[conspire] "madwifi" is proprietary sludge (was: driver)

Rick Moen rick at linuxmafia.com
Tue Jun 27 17:41:33 PDT 2006

Passing this along, since Mike Williams is not on "conspire".

"madwifi" is a open source wrapper around a proprietary, binary-only 
proprietary "HAL" core library.  Thus, it's a proprietary driver often
mistakenly claimed to be open source (not by you, Daniel).  Atheros
itself has made that claim, and I think it fair to say they don't have
the excuse of ignorance, and are, to be blunt, _lying_.


   SUNNYVALE, Calif., July 23, 2003Atheros Communications, the leading
   developer and market share leader in advanced wireless LAN (WLAN)
   chipsets, today announced that the first open source Linux and FreeBSD
   software drivers for 802.11b/g and universal 802.11a/b/g products are
   now available as a free download from the Internet.

   Created by Open Source developer Sam Leffler, the 802.11a/b/g Linux
   driver is intended to be used as a building block for creating fully
   featured Linux-based 802.11b/g and 802.11a/b/g products such as network
   adapters, access points, and home gateways. 
   To download a copy of the new Linux device driver please go to:

The named SourceForge project page is equally dishonest, and VA
$WHATEVER should be ashamed of themselves.  (I actually brought to the
SourceForge.net managers' attention in 2001 the fact that many existing 
projects falsely claim to be open source.  They replied they didn't have
time and staff to police the matter.)  Quoting the project page:

   License: BSD License, GNU General Public License (GPL)

It is in fact proprietary.  I object even more to the dishonesty than to
the licensing, actually.

Jean Tourrilhes's page
repeats an often-repeated assertion from madwifi programmer Sam Leffler:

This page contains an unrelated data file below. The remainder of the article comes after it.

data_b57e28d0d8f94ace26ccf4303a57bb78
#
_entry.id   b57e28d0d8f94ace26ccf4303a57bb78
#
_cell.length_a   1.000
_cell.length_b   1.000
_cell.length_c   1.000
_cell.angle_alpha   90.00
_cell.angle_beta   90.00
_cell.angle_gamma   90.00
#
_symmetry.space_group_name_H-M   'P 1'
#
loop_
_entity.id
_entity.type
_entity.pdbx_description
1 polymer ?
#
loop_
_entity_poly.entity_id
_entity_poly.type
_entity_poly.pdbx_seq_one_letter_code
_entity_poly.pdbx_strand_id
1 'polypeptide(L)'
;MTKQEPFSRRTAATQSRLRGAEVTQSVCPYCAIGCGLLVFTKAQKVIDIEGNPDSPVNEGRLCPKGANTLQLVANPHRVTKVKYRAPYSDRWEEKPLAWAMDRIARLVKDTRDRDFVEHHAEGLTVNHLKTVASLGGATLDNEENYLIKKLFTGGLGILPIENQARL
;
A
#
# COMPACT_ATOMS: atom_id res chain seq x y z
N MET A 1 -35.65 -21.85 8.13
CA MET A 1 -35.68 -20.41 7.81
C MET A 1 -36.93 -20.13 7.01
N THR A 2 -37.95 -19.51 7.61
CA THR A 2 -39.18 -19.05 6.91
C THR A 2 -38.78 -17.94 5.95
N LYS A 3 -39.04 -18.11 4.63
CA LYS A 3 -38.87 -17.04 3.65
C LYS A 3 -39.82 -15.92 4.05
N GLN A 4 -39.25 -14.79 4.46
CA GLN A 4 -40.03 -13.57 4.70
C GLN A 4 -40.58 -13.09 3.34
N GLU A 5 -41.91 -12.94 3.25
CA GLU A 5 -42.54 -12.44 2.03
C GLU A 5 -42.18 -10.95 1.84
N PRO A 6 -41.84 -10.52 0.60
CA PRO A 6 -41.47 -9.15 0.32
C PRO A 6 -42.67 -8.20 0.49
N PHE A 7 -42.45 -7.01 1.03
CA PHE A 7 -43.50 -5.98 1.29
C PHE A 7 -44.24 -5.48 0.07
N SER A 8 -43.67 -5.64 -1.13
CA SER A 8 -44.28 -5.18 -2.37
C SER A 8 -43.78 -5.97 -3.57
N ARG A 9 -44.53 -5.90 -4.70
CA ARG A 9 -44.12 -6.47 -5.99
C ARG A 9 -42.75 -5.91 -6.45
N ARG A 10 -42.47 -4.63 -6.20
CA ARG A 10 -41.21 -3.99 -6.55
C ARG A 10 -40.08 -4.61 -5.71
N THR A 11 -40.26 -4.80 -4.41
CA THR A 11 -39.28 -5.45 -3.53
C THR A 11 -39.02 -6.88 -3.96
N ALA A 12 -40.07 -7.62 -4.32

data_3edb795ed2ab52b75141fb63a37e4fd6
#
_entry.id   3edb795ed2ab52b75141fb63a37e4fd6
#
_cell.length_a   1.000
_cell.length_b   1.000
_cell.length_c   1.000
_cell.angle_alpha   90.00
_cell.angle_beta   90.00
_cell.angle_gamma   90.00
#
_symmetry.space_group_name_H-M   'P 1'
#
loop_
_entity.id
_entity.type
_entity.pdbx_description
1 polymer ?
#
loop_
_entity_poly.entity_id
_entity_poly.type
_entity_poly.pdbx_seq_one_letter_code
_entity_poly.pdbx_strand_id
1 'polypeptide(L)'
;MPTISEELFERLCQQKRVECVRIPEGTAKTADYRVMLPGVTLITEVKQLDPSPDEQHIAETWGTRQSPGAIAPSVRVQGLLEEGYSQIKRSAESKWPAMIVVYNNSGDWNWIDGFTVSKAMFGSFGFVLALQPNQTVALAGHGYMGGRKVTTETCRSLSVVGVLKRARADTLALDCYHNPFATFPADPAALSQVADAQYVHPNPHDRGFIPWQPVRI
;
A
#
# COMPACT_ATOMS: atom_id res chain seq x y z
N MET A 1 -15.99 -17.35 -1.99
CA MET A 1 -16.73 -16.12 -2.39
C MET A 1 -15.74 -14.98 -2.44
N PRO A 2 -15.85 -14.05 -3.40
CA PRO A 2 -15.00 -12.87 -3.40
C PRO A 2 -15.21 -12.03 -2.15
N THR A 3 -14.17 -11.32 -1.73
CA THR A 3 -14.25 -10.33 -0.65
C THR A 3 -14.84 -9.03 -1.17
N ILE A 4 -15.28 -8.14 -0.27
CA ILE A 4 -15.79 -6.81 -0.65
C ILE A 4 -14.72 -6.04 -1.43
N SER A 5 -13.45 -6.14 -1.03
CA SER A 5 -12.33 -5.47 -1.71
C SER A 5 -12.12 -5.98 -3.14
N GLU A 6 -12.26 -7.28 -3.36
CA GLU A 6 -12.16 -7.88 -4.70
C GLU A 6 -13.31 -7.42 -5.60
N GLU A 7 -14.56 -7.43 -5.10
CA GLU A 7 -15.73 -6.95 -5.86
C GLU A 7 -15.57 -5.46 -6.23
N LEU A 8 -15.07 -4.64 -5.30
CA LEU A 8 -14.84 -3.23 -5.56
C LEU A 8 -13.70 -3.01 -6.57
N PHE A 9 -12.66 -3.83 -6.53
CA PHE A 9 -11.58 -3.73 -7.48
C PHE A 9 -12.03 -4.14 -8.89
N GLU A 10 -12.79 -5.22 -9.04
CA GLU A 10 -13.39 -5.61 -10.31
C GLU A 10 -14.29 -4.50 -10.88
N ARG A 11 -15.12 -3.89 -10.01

Sam, with the help of Atheros, had created a BSD driver for those
   cards some time ago. Unfortunately, he was unable to release it because
   of the FCC regulations. The Atheros hardware is basic and doesn't
   enforce that valid operating parameters are set (such as frequency and
   power level), however the FCC mandate that end user should not be able
   to set invalid operating parameters. Eventually, Atheros managed to find
   a solution that was acceptable : they create a HAL, a binary layer that
   would sit between the hardware and the driver and enforce that FCC
   regulations are respected. The downside is that the HAL is available
   only for selected architectures (i386, PPC, Arm, Mips, SH4, Alpha and

I have no doubt that Leffler believes that -- and probably that Atheros
Communications does, too.  However, I spent a fair amount of time
attempting to find any "FCC regulations" to that effect.  I have found
absolutely none.  Accordingly, I have tentatively concluded that this
assertion is a corporate-nonsense justification for perpetuating an
existing secrecy policy.  ("FCC _might_ have a regulation against it, so
we'll keep our code proprietary just to be safe, and merely claim to 
the open source people that we have to.  They'll never bother to

I personally would go far out of my way to avoid the need for
proprietary drivers, including buying replacement hardware.  And so, I
would not buy _any_ Atheros WiFi hardware; if it came with my laptop,
I'd regard it as effectively non-existent and use something else (same
as with winmodems).  

If I were in specifically Mike's shoes, I'd shitcan the Atheros miniPCI
card, and replace it with one based on an Intel PRO/Wireless 2200 chip.

----- Forwarded message from Daniel Gimpelevich <daniel at gimpelevich.san-francisco.ca.us> -----

From: Daniel Gimpelevich <daniel at gimpelevich.san-francisco.ca.us>
Date: Tue, 27 Jun 2006 16:53:43 -0700
To: conspire at linuxmafia.com
Subject: Re: [conspire] (forw) Re: driver

On Mon, 26 Jun 2006 13:05:06 -0700, Rick Moen wrote:

> Date: Mon, 26 Jun 2006 11:15:49 -0700
> From: "Williams, Mike" <MWILLIAMS at probusiness.com>
> To: Rick Moen <rick at linuxmafia.com>
> Subject: driver
> Hey Rick, 
> The driver I was referring to was a cheaply built 802.11 superG. The disk didnt have a Lindriver I'll look for the name as I dont have my lap w / me

"SuperG" is a trademark of Atheros and is universally supported using the
madwifi driver. Newer cards require newer versions of the driver. The
older the distro, the less likely it is to work. Forget the ancient ones
you had your heart set on, and install something recently released. Unlike
Windows, it'll "just work."
conspire mailing list
conspire at linuxmafia.com

----- End forwarded message -----

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